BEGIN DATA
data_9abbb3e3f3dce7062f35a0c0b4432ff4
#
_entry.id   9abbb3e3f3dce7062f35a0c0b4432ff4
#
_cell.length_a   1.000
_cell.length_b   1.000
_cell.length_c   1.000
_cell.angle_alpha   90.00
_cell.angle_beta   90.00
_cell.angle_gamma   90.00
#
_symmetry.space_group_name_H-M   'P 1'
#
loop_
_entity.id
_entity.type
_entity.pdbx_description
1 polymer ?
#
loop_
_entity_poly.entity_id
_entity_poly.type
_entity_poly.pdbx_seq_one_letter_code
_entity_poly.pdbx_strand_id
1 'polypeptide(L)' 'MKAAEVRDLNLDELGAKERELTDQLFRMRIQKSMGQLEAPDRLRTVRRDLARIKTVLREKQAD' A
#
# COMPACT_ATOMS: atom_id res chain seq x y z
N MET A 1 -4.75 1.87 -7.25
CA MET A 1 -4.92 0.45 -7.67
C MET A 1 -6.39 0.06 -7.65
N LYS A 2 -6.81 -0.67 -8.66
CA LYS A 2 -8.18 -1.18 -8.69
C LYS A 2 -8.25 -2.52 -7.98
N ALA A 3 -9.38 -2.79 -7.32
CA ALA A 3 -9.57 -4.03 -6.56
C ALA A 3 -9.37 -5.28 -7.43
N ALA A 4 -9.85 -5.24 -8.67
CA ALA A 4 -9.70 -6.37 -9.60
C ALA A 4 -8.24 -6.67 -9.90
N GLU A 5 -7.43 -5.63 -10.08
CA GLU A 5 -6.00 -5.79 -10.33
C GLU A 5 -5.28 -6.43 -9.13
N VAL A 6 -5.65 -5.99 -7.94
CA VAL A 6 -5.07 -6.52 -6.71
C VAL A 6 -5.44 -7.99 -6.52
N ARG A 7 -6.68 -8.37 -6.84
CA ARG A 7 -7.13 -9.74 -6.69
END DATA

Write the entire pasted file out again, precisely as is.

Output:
data_9abbb3e3f3dce7062f35a0c0b4432ff4
#
_entry.id   9abbb3e3f3dce7062f35a0c0b4432ff4
#
_cell.length_a   1.000
_cell.length_b   1.000
_cell.length_c   1.000
_cell.angle_alpha   90.00
_cell.angle_beta   90.00
_cell.angle_gamma   90.00
#
_symmetry.space_group_name_H-M   'P 1'
#
loop_
_entity.id
_entity.type
_entity.pdbx_description
1 polymer ?
#
loop_
_entity_poly.entity_id
_entity_poly.type
_entity_poly.pdbx_seq_one_letter_code
_entity_poly.pdbx_strand_id
1 'polypeptide(L)' 'MKAAEVRDLNLDELGAKERELTDQLFRMRIQKSMGQLEAPDRLRTVRRDLARIKTVLREKQAD' A
#
# COMPACT_ATOMS: atom_id res chain seq x y z
N MET A 1 -4.75 1.87 -7.25
CA MET A 1 -4.92 0.45 -7.67
C MET A 1 -6.39 0.06 -7.65
N LYS A 2 -6.81 -0.67 -8.66
CA LYS A 2 -8.18 -1.18 -8.69
C LYS A 2 -8.25 -2.52 -7.98
N ALA A 3 -9.38 -2.79 -7.32
CA ALA A 3 -9.57 -4.03 -6.56
C ALA A 3 -9.37 -5.28 -7.43
N ALA A 4 -9.85 -5.24 -8.67
CA ALA A 4 -9.70 -6.37 -9.60
C ALA A 4 -8.24 -6.67 -9.90
N GLU A 5 -7.43 -5.63 -10.08
CA GLU A 5 -6.00 -5.79 -10.33
C GLU A 5 -5.28 -6.43 -9.13
N VAL A 6 -5.65 -5.99 -7.94
CA VAL A 6 -5.07 -6.52 -6.71
C VAL A 6 -5.44 -7.99 -6.52
N ARG A 7 -6.68 -8.37 -6.84
CA ARG A 7 -7.13 -9.74 -6.69